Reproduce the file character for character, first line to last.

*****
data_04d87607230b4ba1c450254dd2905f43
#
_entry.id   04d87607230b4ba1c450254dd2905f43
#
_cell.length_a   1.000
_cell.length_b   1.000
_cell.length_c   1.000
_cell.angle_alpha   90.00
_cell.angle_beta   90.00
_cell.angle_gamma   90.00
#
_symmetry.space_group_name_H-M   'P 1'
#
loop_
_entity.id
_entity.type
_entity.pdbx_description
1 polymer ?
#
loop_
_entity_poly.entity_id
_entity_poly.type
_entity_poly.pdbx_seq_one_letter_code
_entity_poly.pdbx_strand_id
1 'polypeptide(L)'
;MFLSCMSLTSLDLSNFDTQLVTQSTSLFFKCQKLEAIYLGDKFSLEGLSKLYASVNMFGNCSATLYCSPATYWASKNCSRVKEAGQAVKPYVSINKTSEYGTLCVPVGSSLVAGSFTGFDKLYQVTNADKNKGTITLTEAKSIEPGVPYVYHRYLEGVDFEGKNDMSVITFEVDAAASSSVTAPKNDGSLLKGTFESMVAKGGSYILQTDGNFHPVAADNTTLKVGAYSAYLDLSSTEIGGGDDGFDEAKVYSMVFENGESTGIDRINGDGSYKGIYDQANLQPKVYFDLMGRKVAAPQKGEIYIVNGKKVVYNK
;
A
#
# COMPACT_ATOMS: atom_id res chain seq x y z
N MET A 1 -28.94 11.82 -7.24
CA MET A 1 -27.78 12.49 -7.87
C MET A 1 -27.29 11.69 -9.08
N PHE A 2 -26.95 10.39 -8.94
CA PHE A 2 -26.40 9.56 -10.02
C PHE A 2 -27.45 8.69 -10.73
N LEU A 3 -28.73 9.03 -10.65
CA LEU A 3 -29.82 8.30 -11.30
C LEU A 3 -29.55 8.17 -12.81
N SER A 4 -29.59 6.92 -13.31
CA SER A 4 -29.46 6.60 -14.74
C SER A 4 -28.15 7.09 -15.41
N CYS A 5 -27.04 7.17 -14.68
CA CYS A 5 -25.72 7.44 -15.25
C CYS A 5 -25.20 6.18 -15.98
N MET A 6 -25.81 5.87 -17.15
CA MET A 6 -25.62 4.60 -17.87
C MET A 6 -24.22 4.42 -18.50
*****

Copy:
data_04d87607230b4ba1c450254dd2905f43
#
_entry.id   04d87607230b4ba1c450254dd2905f43
#
_cell.length_a   1.000
_cell.length_b   1.000
_cell.length_c   1.000
_cell.angle_alpha   90.00
_cell.angle_beta   90.00
_cell.angle_gamma   90.00
#
_symmetry.space_group_name_H-M   'P 1'
#
loop_
_entity.id
_entity.type
_entity.pdbx_description
1 polymer ?
#
loop_
_entity_poly.entity_id
_entity_poly.type
_entity_poly.pdbx_seq_one_letter_code
_entity_poly.pdbx_strand_id
1 'polypeptide(L)'
;MFLSCMSLTSLDLSNFDTQLVTQSTSLFFKCQKLEAIYLGDKFSLEGLSKLYASVNMFGNCSATLYCSPATYWASKNCSRVKEAGQAVKPYVSINKTSEYGTLCVPVGSSLVAGSFTGFDKLYQVTNADKNKGTITLTEAKSIEPGVPYVYHRYLEGVDFEGKNDMSVITFEVDAAASSSVTAPKNDGSLLKGTFESMVAKGGSYILQTDGNFHPVAADNTTLKVGAYSAYLDLSSTEIGGGDDGFDEAKVYSMVFENGESTGIDRINGDGSYKGIYDQANLQPKVYFDLMGRKVAAPQKGEIYIVNGKKVVYNK
;
A
#
# COMPACT_ATOMS: atom_id res chain seq x y z
N MET A 1 -28.94 11.82 -7.24
CA MET A 1 -27.78 12.49 -7.87
C MET A 1 -27.29 11.69 -9.08
N PHE A 2 -26.95 10.39 -8.94
CA PHE A 2 -26.40 9.56 -10.02
C PHE A 2 -27.45 8.69 -10.73
N LEU A 3 -28.73 9.03 -10.65
CA LEU A 3 -29.82 8.30 -11.30
C LEU A 3 -29.55 8.17 -12.81
N SER A 4 -29.59 6.92 -13.31
CA SER A 4 -29.46 6.60 -14.74
C SER A 4 -28.15 7.09 -15.41
N CYS A 5 -27.04 7.17 -14.68
CA CYS A 5 -25.72 7.44 -15.25
C CYS A 5 -25.20 6.18 -15.98
N MET A 6 -25.81 5.87 -17.15
CA MET A 6 -25.62 4.60 -17.87
C MET A 6 -24.22 4.42 -18.50